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Popular puppeteer opens 2nd mini theatre at home

Update: December, 16/2017 - 09:00
Artisan: Liêm has performed with his mini stage for the past 20 years. Photo
Viet Nam News

HÀ NỘI — Noted water puppeteer Phan Thanh Liêm has just opened his second miniature theatre for water puppetry at his private home in Hà Nội’s Long Biên District.

Born into a family with seven generations working as puppeteers in Rạch Village, Nam Chấn Commune, Nam Trực District in the northern province of Nam Định, Liêm performs with a specially designed mobile stage for water puppetry invented by his father.

Liêm has also created various new puppets to perform alongside traditional ones. He has composed his own scripts and served as the main puppeteer for the past 20 years.

His mobile stage includes a nylon water tank, which is used as the water surface for the art. The tank is designed to look like a communal house, which serves as the backdrop for the puppets.

Liêm’s father, Phan Văn Ngải, has helped trained many generations of artists for the Central Puppetry Theatre and puppetry troupes for various localities. His mobile stage for water puppetry is still used by central and local troupes. The Louvre Museum displays a puppet named Chú Tễu carved by Ngải.

Ngải has run a family puppetry troupe with Liêm, who has realised the limitations of the form’s traditional big stage, which consists of a communal house located on a large lake or tank. It is not only large but also difficult to move and not suitable for a family-sized troupe.

Liêm’s first miniature stage for water puppetry was first used in 2000 at Vân Hồ Art Exhibition Centre in Hà Nội with small puppets on a tank 80cm in length and 50cm. Then Liêm designed the larger tank that he uses now.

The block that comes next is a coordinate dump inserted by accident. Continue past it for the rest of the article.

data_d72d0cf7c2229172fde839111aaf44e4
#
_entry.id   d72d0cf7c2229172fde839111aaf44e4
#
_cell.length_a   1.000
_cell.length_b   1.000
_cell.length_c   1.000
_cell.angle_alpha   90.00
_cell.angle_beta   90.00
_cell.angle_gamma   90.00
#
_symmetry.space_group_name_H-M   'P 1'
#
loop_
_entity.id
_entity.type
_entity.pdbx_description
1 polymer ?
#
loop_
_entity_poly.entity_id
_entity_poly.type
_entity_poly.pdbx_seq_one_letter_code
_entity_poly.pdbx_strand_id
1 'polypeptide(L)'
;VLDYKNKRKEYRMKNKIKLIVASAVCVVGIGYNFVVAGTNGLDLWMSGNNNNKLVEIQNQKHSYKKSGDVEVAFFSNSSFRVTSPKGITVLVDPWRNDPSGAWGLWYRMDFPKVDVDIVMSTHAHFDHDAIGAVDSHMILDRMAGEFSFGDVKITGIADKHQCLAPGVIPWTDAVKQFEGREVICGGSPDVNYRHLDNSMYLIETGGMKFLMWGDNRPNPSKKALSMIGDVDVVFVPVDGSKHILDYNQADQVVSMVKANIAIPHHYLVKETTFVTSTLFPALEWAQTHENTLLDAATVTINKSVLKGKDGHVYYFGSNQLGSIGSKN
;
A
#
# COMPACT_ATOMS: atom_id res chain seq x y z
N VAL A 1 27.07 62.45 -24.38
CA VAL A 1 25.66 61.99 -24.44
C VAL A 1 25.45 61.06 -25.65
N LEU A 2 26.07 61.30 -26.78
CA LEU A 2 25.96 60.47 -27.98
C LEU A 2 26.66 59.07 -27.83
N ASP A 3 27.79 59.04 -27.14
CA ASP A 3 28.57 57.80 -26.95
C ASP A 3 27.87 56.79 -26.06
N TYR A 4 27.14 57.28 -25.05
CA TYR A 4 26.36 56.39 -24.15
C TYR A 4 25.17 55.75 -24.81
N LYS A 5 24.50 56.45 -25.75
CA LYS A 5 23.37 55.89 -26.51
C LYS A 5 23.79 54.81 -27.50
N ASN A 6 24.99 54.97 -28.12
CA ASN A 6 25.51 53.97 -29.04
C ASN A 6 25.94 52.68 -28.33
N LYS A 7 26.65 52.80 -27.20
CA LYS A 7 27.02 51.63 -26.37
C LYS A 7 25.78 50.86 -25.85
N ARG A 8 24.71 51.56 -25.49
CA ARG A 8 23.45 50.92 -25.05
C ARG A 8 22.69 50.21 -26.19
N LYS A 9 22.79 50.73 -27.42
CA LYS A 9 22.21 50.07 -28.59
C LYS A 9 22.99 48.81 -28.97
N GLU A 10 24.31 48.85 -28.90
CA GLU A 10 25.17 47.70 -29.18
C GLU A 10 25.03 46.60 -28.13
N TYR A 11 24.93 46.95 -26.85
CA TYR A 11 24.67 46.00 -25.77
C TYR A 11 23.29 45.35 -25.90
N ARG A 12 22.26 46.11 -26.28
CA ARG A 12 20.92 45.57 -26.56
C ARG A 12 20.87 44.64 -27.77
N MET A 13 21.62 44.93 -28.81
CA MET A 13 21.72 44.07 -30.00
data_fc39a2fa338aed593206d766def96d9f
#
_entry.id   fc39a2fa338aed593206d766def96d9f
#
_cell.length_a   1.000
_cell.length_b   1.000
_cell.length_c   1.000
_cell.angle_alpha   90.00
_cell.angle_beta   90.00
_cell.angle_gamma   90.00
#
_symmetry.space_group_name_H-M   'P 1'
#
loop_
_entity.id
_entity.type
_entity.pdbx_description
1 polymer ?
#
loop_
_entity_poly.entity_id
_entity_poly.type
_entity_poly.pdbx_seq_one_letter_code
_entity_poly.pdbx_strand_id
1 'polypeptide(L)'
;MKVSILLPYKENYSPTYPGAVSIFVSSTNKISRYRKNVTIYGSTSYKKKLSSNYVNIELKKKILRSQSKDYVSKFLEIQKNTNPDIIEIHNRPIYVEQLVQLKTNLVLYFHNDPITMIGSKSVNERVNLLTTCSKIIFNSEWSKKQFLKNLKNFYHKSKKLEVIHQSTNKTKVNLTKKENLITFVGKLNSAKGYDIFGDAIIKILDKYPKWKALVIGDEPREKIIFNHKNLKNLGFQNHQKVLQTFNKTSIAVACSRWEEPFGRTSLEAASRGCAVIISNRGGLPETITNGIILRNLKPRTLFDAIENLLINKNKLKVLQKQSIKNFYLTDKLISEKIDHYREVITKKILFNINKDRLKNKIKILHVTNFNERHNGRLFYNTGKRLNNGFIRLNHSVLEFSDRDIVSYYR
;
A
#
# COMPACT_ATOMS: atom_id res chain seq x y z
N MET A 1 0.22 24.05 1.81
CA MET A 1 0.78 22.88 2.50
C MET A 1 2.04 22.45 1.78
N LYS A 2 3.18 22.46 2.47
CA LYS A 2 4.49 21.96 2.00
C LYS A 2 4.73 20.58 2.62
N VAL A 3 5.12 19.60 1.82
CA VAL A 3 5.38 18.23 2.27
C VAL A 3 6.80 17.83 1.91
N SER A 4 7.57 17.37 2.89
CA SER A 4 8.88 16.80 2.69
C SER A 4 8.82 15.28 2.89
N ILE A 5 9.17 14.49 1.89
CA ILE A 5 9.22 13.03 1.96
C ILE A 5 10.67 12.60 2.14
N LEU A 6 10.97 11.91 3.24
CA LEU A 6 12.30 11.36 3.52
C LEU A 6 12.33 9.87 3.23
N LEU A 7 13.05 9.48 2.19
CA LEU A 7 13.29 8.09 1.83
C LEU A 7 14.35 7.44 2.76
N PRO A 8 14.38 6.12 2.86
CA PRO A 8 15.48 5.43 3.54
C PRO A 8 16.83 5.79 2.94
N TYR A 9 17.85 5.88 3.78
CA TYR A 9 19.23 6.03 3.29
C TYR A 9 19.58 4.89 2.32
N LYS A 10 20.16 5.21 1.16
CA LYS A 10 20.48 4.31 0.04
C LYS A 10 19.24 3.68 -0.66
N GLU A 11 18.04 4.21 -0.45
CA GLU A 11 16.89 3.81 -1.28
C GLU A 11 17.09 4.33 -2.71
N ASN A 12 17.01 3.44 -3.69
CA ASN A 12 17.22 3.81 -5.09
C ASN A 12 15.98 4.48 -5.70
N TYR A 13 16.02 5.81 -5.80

Up close: With the mini stage, the distance between artists and audiences is reduced. Photo

At the opening ceremony for the private water puppetry stage in Long Biên District last week, Liêm said the mobile stage has many advantages.

“It’s small, light, convenient to bring to serve audiences in small spaces like schools, offices and even private homes,” he said. “It’s also convenient for performance in remote areas or abroad.”

“With the small stage, the distance between the stage and audience is also reduced,” he added. “Artists and audiences have a better chance to exchange ideas on the traditional water puppetry art of Việt Nam.”

Liêm has not only served domestic audiences but also traveled overseas to perform. He has created various scripts to reflect today’s important issues.

His first mini theatre for water puppetry in Khâm Thiên Market Lane, in Đống Đa District, has become popular with both domestic and foreign tourists.

His second home theatre is located at No 22, Lane 145/8, Thạch Bàn Street, Long Biên District.

“I opened this second theatre as it is a convenient stop on the tours to Quảng Ninh Province or Bát Tràng Pottery Village,” he said. “My first theatre in Khâm Thiên Lane cannot meet audiences’ demands, though many foreigners like to walk through the lane to reach my theatre there.”

The theatre in his house in Khâm Thiên Lane can receive up to 21 audience members while the new one in Long Biên District can welcome 50.

At the opening ceremony, film director Đặng Nhật Minh was impressed with the colour of silt in the tank.

“Liêm told me that is the silt from Hồng River,” Minh said. “He puts the silt from Hồng River on the tank not only at home theatres but also brings along the silt to perform overseas, as he has not been able to find any other colours representing the Vietnamese countryside besides the colour of natural silt. — VNS


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